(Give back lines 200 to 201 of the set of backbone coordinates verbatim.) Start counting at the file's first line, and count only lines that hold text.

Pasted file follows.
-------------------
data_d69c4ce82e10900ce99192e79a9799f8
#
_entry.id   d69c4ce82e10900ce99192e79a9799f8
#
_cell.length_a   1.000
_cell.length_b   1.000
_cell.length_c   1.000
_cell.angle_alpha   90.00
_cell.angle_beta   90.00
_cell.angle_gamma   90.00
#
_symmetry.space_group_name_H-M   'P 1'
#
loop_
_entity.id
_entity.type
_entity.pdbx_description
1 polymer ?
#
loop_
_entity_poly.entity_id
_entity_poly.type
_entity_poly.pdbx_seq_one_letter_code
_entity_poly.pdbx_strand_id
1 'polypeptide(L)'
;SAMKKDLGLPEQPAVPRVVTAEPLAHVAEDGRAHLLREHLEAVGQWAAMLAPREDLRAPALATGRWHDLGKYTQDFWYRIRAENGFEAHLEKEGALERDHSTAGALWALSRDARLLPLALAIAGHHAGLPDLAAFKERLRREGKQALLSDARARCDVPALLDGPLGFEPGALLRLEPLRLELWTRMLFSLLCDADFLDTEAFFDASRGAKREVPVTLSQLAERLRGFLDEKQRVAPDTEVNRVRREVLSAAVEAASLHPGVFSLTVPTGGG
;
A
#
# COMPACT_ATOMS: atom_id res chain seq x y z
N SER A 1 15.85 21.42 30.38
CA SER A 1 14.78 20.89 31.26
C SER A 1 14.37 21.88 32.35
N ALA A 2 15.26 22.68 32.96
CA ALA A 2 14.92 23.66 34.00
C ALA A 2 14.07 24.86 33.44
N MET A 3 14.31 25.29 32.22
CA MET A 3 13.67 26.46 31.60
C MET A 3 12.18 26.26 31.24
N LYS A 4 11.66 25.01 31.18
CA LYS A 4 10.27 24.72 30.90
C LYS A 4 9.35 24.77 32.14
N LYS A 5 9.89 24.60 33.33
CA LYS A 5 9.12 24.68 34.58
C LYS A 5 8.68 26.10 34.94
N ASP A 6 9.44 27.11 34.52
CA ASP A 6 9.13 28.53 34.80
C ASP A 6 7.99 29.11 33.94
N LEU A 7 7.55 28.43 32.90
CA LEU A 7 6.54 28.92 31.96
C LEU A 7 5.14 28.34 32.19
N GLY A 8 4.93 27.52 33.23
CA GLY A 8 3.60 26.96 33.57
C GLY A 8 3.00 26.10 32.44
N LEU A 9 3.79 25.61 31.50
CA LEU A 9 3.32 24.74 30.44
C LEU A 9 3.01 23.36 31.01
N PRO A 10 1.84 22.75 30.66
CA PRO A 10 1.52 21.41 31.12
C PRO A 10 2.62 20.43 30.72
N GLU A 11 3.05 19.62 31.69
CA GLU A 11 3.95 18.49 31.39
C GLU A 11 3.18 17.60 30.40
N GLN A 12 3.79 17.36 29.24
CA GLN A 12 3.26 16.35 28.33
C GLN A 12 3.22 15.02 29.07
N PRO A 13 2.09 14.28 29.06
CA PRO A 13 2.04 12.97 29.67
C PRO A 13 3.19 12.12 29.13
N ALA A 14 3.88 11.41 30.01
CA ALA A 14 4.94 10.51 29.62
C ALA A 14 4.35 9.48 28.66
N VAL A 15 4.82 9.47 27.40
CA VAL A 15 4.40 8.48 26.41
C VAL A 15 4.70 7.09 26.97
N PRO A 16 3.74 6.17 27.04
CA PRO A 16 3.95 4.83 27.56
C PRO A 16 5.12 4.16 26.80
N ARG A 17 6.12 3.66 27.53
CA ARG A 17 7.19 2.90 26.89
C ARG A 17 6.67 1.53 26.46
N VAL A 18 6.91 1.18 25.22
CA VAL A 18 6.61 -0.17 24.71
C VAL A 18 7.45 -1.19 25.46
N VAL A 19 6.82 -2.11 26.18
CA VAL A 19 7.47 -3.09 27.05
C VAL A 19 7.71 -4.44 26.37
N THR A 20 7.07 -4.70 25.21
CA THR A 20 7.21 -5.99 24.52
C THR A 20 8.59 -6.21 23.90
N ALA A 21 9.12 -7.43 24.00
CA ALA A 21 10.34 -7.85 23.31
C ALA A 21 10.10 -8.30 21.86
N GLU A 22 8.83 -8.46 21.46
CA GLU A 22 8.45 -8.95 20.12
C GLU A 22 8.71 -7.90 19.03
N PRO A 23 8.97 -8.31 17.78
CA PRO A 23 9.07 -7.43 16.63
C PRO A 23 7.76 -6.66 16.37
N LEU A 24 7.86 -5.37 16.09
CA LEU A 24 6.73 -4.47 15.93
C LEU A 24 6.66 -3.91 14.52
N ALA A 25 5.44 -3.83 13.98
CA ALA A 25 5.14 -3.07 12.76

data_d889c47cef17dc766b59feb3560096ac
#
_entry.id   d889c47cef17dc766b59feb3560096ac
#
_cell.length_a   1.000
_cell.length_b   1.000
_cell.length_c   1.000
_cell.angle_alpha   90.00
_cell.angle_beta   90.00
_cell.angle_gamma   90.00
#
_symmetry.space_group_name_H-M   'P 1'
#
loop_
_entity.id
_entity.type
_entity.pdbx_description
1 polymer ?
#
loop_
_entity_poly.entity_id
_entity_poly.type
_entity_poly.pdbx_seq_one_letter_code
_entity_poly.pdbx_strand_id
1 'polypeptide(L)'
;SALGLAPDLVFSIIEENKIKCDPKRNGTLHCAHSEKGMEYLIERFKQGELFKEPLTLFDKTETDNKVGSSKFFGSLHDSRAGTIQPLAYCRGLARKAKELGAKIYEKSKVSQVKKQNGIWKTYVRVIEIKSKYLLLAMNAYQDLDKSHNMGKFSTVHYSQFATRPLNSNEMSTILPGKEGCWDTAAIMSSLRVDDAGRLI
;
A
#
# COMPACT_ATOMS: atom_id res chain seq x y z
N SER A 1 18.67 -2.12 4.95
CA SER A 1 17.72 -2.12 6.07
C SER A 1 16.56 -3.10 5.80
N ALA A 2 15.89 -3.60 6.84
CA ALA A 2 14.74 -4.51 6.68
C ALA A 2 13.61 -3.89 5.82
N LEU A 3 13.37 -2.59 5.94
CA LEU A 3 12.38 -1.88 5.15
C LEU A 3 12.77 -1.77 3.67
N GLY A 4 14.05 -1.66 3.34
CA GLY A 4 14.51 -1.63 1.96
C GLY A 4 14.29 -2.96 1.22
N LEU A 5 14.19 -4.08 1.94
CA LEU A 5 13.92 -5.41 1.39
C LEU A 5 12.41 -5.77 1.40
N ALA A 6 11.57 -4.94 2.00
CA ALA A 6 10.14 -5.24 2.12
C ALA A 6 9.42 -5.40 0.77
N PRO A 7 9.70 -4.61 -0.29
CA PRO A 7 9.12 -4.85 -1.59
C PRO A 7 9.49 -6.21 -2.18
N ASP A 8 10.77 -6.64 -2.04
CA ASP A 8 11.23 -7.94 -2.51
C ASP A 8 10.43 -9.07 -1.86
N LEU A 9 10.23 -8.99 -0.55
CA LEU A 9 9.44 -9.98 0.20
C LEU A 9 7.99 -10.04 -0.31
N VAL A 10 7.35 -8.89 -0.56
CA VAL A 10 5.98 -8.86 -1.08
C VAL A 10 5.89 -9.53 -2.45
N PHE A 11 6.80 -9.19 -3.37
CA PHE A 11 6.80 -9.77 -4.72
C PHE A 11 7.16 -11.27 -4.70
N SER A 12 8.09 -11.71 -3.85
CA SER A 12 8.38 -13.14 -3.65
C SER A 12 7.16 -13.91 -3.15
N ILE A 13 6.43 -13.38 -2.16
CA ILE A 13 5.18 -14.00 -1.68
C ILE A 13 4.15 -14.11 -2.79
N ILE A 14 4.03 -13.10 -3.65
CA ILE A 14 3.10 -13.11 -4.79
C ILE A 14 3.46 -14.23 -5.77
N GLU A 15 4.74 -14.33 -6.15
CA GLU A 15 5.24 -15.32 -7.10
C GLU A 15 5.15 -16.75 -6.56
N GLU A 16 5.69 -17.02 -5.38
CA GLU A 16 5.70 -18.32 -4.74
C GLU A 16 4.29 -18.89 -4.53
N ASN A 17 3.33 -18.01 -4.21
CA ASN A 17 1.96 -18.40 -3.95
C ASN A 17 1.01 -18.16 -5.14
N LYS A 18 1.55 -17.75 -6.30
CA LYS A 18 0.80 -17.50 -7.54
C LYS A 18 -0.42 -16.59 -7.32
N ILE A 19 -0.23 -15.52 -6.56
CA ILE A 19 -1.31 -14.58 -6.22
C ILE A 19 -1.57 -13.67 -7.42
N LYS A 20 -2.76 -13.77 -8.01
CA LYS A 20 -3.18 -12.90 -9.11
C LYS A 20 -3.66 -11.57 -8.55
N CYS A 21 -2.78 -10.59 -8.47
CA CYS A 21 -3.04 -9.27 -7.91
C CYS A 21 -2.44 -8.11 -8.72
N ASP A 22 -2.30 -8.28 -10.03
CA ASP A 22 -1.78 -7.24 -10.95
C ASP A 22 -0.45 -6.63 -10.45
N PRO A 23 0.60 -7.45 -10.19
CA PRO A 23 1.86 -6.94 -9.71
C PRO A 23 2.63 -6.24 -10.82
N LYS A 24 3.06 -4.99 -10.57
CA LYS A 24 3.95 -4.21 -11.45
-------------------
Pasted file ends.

C ASP A 22 -0.45 -6.63 -10.45
N PRO A 23 0.60 -7.45 -10.19